Today, the European Commission adopted its first-ever Strategic Foresight Report, aiming to identify emerging challenges and opportunities to better steer the European Union’s strategic choices.
Strategic foresight will inform major policy initiatives. It will support the Commission in designing future-proof policies and legislation that serves both the current needs and longer-term aspirations of European citizens.
The 2020 Report presents the rationale for using foresight in EU policymaking, and introduces a comprehensive concept of EU resilience.
European Commission President Ursula von der Leyen said: “In these turbulent and challenging times, political leaders have to look wide and far ahead to take informed, meaningful and courageous decisions for a swift recovery: a recovery that is geared to the green and digital transition. This report shows the key importance of resilience for a strong and lasting recovery. Resilience is the ability to not only withstand and cope with challenges, but also to undergo transitions in a sustainable, fair, and democratic manner.”
Vice-President Maroš Šefčovič, in charge of interinstitutional relations and foresight, said: “The pandemic has not only thrown a sharp light on our vulnerabilities, but has presented opportunities that the EU cannot afford to miss. It has also reaffirmed the need to make our policies evidence-based, future-proof and centred on resilience. We cannot expect the future to become less disruptive – new trends and shocks will continue to affect our lives. The first-ever Strategic Foresight Report therefore sets the scene for how we can make Europe more resilient – by boosting our open strategic autonomy and building a fairer, climate-neutral and digitally sovereign future.”
In light of the ambitious Recovery Plan for Europe, the 2020 Strategic Foresight Report considers EU resilience in four dimensions: social and economic, geopolitical, green, and digital.
For each dimension, the report identifies the capacities, vulnerabilities and opportunities revealed by the coronavirus crisis, which need to be addressed in the medium- to long-term.
Embedding Strategic Foresight into EU Policymaking
Strategic Foresight helps improve policy design, develop future-proof strategies and ensure that short-term actions are coherent with long-term objectives.
The Commission has relied on foresight for many years; it now aims to embed it into all policy areas, to exploit its strategic value.
A first example is the recent Communication on Critical Raw Materials, with foresight helping boost the EU’s open strategic autonomy. Mainstreaming foresight will be achieved by:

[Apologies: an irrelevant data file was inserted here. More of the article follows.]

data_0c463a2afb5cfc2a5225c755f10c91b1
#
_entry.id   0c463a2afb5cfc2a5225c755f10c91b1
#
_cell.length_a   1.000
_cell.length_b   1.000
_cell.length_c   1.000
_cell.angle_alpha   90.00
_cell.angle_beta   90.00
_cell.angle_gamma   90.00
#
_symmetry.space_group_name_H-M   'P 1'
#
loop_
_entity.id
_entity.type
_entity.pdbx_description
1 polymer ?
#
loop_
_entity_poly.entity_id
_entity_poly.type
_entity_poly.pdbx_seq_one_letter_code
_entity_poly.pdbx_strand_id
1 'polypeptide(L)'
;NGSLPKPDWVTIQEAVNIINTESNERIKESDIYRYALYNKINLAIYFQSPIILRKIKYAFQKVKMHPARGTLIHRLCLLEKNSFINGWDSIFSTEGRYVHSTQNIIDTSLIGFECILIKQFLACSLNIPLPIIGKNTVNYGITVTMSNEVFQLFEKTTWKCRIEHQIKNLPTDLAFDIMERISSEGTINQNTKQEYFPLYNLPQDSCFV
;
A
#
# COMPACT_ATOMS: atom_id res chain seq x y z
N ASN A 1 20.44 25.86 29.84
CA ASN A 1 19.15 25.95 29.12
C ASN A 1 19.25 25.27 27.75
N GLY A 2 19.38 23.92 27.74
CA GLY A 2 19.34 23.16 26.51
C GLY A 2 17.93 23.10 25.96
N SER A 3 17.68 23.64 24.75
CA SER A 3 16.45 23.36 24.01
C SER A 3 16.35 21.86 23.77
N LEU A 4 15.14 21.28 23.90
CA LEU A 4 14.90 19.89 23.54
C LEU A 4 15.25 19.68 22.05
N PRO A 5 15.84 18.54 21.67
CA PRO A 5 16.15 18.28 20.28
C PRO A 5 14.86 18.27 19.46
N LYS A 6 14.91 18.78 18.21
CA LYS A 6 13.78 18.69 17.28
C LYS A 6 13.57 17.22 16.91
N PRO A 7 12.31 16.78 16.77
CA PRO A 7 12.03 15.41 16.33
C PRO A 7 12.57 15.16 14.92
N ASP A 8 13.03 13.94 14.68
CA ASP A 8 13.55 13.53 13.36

- systematically conducting foresight exercises for all major policy initiatives;
- publishing forward-looking, annual Strategic Foresight reports, analysing emerging trends and challenges to inform our policy and decision making;
- supporting the development of foresight capacities in EU and Member State administrations; and
- building a collaborative and inclusive foresight community with EU and international institutions and partners.
The 2020 Strategic Foresight Report proposes prototype resilience dashboards, developed by the Commission’s Joint Research Centre to monitor the social and economic dimension of resilience, as well as the geopolitical, green, and digital dimensions.
These aim to kick‑start discussions among Member States and other key stakeholders on how best to monitor resilience.
These discussions can help identify and assess strengths and weaknesses at EU and Member State level, in view of emerging megatrends and anticipated challenges.
It can help answer the following question: are we, through our policies and recovery strategy, making the EU more resilient?
- The 2020 Strategic Foresight Report and its successors will inform President von der Leyen’s annual State of the Union addresses and Commission Work Programmes. They will also feed into the forthcoming inter-institutional negotiations on our first-ever multiannual programming.
- The overarching Strategic Foresight agenda will chart EU political priorities and key initiatives in Commission Work Programmes, as well as major cross-cutting issues: such as the EU’s open strategic autonomy for a new global order; the future potential of green jobs and required skills; and the intersections of the green and digital transitions across policies.
- The annual European Strategy and Political Analysis System (ESPAS) conference planned in November 2020 will offer the opportunity to discuss the topic of next year’s Strategic Foresight Report and launch an EU-wide Foresight Network.
- The development of shared reference foresight scenarios to inform future policy debate, to ensure coherence across policies, and to serve as a shared, forward‑looking framework for policy proposals. This can also feed into the Conference on the Future of Europe.
- Vice-President Šefčovič chairs the Commissioners’ Project Group on Better Regulation and Foresight, which provides political steer to the implementation of the strategic foresight mandate in the European Commission.
- The Secretariat-General and the Joint Research Centre lead the implementation of the mandate (the latter drawing on its internal foresight capacities).
- The Commission’s Strategic Foresight Network ensures long-term policy coordination between all Directorates-General.
- The Commission will build close foresight cooperation and alliances with other EU institutions, notably in the context of the European Strategy and Policy Analysis System (ESPAS), reaching out to international partners and launching an EU-wide foresight network to develop partnerships that draw on Member States’ public foresight capabilities, think tanks, academia and civil society.
- 9 september 2020